Our hearts can even become hardened concerning God if we are not cautious regarding anger. Healing for our broken hearts is more difficult as a result. People with hardened hearts turn away from God—the One who can release the pain and heal them. Asking Jesus to release the pain and anger from our hearts and spirits and asking the Holy Spirit to apply His healing balm are part of the inner healing process. Hardened, broken hearts can be healed by the Lord!
I will give you a new heart and put a new spirit within you; I will take the heart of stone out of your flesh and give you a heart of flesh.
Ezekiel 36:26 (NKJV)
The good news is that our Most High God has promised to give us new hearts and new spirits! He promised to give us soft, pliable hearts in place of the hard hearts that can result from the pain and trauma in our lives. God sent His Son, Jesus Christ, to heal the brokenhearted. Deep pain from traumatic events can be released and hearts can be healed. The miraculous process of inner healing is possible through the incomparable love and freedom offered by Jesus Christ.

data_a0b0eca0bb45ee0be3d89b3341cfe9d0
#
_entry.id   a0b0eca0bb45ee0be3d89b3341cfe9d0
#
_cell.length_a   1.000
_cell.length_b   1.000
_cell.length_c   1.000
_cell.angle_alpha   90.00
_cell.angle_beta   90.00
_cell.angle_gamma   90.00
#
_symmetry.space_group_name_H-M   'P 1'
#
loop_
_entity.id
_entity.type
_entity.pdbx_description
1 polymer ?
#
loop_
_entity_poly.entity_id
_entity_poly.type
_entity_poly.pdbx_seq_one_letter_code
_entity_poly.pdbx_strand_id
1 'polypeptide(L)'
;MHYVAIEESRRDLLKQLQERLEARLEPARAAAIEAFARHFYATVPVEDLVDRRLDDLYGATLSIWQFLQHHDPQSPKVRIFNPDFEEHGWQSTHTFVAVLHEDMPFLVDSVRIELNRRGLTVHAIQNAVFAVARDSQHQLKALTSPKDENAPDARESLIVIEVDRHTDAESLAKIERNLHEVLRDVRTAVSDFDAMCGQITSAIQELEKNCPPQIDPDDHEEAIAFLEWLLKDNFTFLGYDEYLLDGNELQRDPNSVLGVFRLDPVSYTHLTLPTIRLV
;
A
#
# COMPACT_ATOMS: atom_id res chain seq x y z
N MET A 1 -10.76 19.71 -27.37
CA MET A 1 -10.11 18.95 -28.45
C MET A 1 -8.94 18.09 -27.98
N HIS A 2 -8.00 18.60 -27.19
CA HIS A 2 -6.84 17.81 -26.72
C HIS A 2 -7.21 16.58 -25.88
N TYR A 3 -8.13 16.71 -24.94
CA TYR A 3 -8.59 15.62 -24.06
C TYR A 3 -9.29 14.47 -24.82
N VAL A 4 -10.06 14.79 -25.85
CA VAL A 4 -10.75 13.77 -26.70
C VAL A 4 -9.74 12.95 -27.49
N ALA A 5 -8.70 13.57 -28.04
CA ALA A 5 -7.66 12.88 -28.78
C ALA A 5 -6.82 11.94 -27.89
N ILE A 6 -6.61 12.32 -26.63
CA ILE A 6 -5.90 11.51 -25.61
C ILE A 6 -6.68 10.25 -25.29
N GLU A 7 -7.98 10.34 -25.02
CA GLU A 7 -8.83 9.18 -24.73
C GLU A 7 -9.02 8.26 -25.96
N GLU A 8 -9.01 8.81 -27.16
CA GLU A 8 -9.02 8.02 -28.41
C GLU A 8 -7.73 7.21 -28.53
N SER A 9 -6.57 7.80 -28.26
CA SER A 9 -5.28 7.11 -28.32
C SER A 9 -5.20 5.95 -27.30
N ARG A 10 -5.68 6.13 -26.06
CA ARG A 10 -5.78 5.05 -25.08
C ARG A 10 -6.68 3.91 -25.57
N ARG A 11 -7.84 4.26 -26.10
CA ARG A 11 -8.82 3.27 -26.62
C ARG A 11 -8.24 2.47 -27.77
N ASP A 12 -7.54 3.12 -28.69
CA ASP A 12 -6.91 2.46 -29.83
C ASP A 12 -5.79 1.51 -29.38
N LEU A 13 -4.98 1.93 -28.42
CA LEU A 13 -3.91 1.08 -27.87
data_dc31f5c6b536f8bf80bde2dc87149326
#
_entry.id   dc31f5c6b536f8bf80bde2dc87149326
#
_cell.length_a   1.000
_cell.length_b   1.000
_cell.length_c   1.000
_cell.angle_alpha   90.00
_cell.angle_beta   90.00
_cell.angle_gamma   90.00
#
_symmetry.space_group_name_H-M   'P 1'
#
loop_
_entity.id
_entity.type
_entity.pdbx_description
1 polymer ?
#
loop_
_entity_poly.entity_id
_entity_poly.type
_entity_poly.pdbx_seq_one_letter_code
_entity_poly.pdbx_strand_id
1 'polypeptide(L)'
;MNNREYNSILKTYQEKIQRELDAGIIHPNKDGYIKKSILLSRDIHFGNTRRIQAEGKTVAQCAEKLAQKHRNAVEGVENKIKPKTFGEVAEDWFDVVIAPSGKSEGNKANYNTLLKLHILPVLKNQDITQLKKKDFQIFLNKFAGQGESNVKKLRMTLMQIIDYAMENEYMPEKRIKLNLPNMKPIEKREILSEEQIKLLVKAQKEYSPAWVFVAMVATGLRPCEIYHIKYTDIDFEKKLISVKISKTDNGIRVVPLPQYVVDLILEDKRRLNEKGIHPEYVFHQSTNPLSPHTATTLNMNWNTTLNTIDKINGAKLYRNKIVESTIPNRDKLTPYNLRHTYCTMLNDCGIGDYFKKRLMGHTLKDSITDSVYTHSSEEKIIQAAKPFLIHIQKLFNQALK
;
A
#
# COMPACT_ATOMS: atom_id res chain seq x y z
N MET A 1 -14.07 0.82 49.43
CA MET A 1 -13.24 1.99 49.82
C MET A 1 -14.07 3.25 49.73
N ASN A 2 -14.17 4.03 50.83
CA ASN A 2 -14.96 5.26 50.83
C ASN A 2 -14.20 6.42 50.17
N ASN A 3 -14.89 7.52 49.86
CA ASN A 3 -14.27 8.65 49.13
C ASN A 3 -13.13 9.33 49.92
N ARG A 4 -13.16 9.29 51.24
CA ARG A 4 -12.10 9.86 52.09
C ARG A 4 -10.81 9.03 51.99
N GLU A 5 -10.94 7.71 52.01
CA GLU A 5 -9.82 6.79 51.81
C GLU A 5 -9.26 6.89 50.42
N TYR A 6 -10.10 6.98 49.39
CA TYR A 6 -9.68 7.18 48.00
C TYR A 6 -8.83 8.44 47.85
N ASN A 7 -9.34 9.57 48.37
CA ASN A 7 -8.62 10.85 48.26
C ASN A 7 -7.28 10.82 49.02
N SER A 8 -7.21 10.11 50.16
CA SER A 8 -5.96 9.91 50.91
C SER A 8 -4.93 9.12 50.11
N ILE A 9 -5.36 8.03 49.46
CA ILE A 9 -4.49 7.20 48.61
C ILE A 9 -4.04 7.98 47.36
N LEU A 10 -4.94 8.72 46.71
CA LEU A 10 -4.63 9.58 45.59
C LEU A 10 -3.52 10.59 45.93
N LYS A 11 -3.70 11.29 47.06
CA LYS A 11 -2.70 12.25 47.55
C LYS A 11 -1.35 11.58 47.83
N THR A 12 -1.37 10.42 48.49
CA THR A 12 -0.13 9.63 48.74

Traumatic situations include abandonment, betrayal, emotional abuse, mental abuse, verbal abuse, physical abuse, spiritual abuse, sexual abuse, rape and domestic violence. Those emotionally and spiritually devastating acts against us can make us feel unclean, filthy and angry. Bitterness, anger, hatred, and other destructive emotions can be attached to the pain and trauma. Those destructive emotions may even be the root of us trying to take matters into our own hands to repay the offending individuals for what they did that wounded our hearts and spirits. When ungodly anger leads to retaliation, it is not healthy for us in any way. Retaliation does not heal or release the pain and trauma that we carry.